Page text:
This time seven years ago I was planning a trip to Italy with a baby. Maggie was 6 months old and I told Tom I really wanted to show him Italy and bring our little babe along with us. It was actually a great age to bring a baby abroad because she was still small enough to be totally content with a day in the carrier. I’d put her in the carrier facing out, so she could see the sights. Then, when she’d get sleepy, I’d turn her facing me and she’d sleep for hours. If you’d like to read about that trip (and see how teeny Maggie used to be) visit this post. Since that trip, our crew has grown quite a lot. I’d love to bring them all back to Italy and I am constantly reading about the best places to go and activities for babies and kids in Italy.
One of my favorite travel blogs to read, especially for Italy tips, is Learning Escapes. Marta, the writer, is originally from Italy and now lives in Dublin with her husband and children. They travel the world and it’s fun to keep up with their travels and tips via the blog and her Instagram. Today, Marta is sharing tips on our blog for Visiting Rome with a Baby:
Visiting Rome with a Baby
Rome is a wonderful city to visit as a new parent. It has lovely parks for leisurely strolls, nice weather most of the year and many family friendly accommodation options.
However, Rome is a big, busy city and it poses some challenges to families visiting with a baby. The first time I visited as a mum, my son was 2 month old: I am from Rome and while I now live in Ireland, I still have family there, so I assumed a trip home would be easy. The reality turned out to be a bit different and while I cannot say Rome is difficult to visit with a baby, some tips would have come in handy!
Many trips to Rome and two children later, these are my top tips about visiting Rome with baby, put together mixing insider knowledge and visitor’s doubts.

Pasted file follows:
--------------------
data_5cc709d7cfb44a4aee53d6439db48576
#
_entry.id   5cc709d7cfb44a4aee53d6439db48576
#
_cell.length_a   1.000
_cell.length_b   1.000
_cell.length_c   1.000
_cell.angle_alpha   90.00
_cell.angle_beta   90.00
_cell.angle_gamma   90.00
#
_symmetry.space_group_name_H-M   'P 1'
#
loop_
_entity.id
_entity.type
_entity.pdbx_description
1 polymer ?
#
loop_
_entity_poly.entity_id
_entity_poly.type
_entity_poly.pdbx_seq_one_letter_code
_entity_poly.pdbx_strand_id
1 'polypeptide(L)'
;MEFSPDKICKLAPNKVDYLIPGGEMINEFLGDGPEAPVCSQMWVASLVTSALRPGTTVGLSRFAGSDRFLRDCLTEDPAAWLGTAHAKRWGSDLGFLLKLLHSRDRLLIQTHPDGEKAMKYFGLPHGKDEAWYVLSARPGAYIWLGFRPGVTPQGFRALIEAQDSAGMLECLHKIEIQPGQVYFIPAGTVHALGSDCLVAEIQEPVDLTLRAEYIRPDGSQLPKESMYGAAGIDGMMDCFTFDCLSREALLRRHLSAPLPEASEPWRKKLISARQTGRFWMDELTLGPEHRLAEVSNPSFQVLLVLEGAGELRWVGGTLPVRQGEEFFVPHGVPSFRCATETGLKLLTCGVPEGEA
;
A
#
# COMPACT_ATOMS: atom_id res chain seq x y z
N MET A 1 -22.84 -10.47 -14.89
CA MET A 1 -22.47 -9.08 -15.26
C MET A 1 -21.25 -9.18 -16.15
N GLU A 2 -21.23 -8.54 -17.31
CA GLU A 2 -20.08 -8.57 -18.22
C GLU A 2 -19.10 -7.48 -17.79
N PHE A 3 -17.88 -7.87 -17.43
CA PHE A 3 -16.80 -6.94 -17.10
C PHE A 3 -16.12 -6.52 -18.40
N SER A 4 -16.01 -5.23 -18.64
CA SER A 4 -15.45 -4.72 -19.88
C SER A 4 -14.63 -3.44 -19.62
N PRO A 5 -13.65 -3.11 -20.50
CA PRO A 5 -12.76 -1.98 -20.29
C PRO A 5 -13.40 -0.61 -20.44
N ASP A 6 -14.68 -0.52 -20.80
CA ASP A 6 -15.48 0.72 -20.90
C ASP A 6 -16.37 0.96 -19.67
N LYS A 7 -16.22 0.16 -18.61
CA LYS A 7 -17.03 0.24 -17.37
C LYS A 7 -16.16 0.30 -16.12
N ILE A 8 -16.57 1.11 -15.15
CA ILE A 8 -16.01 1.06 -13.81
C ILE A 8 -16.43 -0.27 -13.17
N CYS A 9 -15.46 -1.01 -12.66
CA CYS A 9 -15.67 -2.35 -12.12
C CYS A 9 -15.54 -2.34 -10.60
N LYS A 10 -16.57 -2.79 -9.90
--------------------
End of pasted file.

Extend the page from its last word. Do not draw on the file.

Rome with baby: when to go
Rome enjoys a temperate climate, but not all seasons have the gorgeous ice-cream weather we tend to associate with the Mediterranean.
By far the best times to visit the city, especially with a baby, are the spring and the autumn. In April and May the weather is mild and sunny, except for the occasional shower, and October is famous for its bright sky and pleasant temperatures.
During those months, you might find yourself reaching our for a light jacket in the evening (and a knitted, cotton cover for the baby) but you will never be threatened by excessive temperatures and you don’t have to worry about your baby overheating.
If you can, avoid the months of July and August. At this time, the weather is unpleasantly hot and the congested urban air becomes heavy and humid. Temperatures rise well over 30 degrees (sometimes up to 38C) and the city is ill equipped for them: air conditioning is not as widespread as in other parts of Europe and mosquitoes rein supreme! They do not carry illnesses, but they are a nuisance and the peculiar breed that infests Rome’s gardens and waters are active both during the
day and the night, giving you no rest. Babies often develop small allergic reactions to the bites, in the from of big, sore bumps: while nothing to worry about, they are a bothersome and they can spoil an evening out. If you are visiting in the summer, I highly recommend bringing a mosquito net for the pram and the cot so you can keep your baby protected without having to use chemicals.